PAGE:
BEIJING: The vice president of China’s highest court has been put under investigation, the ruling Communist Party’s anti-corruption agency said, the most senior member of the judiciary to be probed as part of a highly publicized anti-graft campaign.
Xi Xiaoming, 61, who joined the Supreme People’s Court in 1982, is being probed for suspected “serious disciplinary violations and breaking the law”, the Central Commission for Discipline Inspection (CCDI) said in a one line notice.
In May, Xi was tapped to lead a newly created research group focusing on China’s civil code.
The notice gave no further details of the charges in the brief statement posted on its website.
Under President Xi Jinping, China’s ruling Communist Party has repeatedly vowed to combat rampant graft in the face of public anger over the issue, with Xi vowing to target both high-level “tigers” and low-ranking “flies”.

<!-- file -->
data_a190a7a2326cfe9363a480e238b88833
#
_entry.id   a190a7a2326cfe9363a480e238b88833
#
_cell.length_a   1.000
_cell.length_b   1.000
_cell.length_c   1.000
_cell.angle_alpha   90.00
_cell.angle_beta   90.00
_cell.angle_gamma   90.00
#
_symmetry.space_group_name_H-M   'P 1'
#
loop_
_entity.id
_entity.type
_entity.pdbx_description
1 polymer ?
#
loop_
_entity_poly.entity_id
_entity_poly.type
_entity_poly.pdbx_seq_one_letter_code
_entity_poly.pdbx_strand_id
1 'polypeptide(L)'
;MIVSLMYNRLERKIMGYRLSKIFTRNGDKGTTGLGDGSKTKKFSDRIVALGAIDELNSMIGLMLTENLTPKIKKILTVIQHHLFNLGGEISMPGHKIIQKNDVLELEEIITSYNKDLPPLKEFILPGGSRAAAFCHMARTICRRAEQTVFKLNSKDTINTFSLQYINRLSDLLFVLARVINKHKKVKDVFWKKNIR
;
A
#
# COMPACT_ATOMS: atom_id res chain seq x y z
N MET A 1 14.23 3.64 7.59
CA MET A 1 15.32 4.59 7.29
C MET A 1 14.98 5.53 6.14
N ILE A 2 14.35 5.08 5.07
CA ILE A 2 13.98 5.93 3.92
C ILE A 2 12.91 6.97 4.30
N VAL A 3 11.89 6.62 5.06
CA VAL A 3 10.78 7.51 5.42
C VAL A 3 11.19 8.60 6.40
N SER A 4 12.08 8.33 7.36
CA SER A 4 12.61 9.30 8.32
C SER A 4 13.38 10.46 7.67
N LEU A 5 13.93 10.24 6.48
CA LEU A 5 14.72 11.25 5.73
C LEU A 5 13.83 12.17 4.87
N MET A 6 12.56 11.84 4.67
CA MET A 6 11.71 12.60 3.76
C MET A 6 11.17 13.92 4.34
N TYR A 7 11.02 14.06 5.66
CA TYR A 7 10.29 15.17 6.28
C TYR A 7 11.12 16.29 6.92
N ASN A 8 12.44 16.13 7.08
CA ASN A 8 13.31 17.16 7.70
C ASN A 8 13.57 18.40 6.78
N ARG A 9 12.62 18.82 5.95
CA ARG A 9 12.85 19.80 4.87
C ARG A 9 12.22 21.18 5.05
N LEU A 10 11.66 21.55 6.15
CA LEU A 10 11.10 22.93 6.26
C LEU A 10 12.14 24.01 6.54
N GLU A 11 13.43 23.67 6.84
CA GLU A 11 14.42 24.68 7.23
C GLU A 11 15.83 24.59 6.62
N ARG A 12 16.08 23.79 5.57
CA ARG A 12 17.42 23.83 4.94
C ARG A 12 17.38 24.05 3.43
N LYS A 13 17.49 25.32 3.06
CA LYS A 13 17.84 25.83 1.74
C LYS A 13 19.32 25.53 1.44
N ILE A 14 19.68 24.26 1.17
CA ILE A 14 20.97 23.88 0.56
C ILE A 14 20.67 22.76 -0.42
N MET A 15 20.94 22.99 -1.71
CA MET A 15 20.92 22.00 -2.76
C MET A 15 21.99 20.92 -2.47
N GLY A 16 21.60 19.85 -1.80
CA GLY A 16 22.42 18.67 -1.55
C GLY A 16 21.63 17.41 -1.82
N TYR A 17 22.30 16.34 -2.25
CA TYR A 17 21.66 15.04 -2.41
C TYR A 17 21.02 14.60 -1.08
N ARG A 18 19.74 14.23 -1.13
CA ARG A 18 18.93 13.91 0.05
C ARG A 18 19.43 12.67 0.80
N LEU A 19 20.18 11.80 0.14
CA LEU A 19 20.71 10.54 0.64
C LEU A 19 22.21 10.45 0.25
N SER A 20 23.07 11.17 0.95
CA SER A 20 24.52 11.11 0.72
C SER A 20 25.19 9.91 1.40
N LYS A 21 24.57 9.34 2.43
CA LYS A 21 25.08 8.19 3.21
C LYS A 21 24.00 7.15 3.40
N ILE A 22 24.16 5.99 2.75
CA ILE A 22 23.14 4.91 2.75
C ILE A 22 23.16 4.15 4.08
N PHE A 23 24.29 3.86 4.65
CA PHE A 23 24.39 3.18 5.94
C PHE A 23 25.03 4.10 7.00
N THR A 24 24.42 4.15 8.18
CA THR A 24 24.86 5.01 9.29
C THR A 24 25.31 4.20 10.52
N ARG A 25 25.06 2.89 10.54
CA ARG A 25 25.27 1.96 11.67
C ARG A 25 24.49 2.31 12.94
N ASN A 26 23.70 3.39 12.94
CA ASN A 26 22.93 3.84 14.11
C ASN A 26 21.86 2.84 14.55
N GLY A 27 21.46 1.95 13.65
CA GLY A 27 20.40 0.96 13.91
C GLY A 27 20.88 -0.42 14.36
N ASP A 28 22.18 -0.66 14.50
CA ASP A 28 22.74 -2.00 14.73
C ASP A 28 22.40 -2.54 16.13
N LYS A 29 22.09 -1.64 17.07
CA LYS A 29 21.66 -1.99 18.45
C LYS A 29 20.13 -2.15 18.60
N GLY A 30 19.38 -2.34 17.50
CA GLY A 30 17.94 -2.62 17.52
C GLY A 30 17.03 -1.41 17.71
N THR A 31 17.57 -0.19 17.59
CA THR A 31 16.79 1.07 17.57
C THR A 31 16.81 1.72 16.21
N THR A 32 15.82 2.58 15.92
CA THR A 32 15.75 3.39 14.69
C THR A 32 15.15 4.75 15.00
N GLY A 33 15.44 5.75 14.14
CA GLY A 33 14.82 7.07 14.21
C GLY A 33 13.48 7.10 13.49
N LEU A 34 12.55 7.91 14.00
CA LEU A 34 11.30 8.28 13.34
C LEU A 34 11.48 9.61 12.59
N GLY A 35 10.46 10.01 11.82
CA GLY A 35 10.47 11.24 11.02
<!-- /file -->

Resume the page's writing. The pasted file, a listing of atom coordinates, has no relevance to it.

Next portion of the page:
Last month, a court jailed China’s former security chief Zhou Yongkang for life on corruption charges, making him the highest-ranking ex-official to be sentenced in decades.
Xiao Tian, a deputy head of China’s sports administration, was also put under investigation in June, and is the most senior sport official snared by the campaign so far.
State media meanwhile reported that the ruling Communist party’s disciplinary body has targeted 26 state-owned enterprises in a round of investigations that began late February.
The most recent announcement may point to the beginning of corruption probes into the judicial system.
President Xi has emphasised improving the “rule of law” in China, but maintained that the justice system must still ultimately answer to the ruling Communist Party.
But critics say no systemic reforms have been introduced to increase transparency and help tackle the problem, leaving the drive open to being used for factional in-fighting, while anti-corruption demonstrators have been jailed.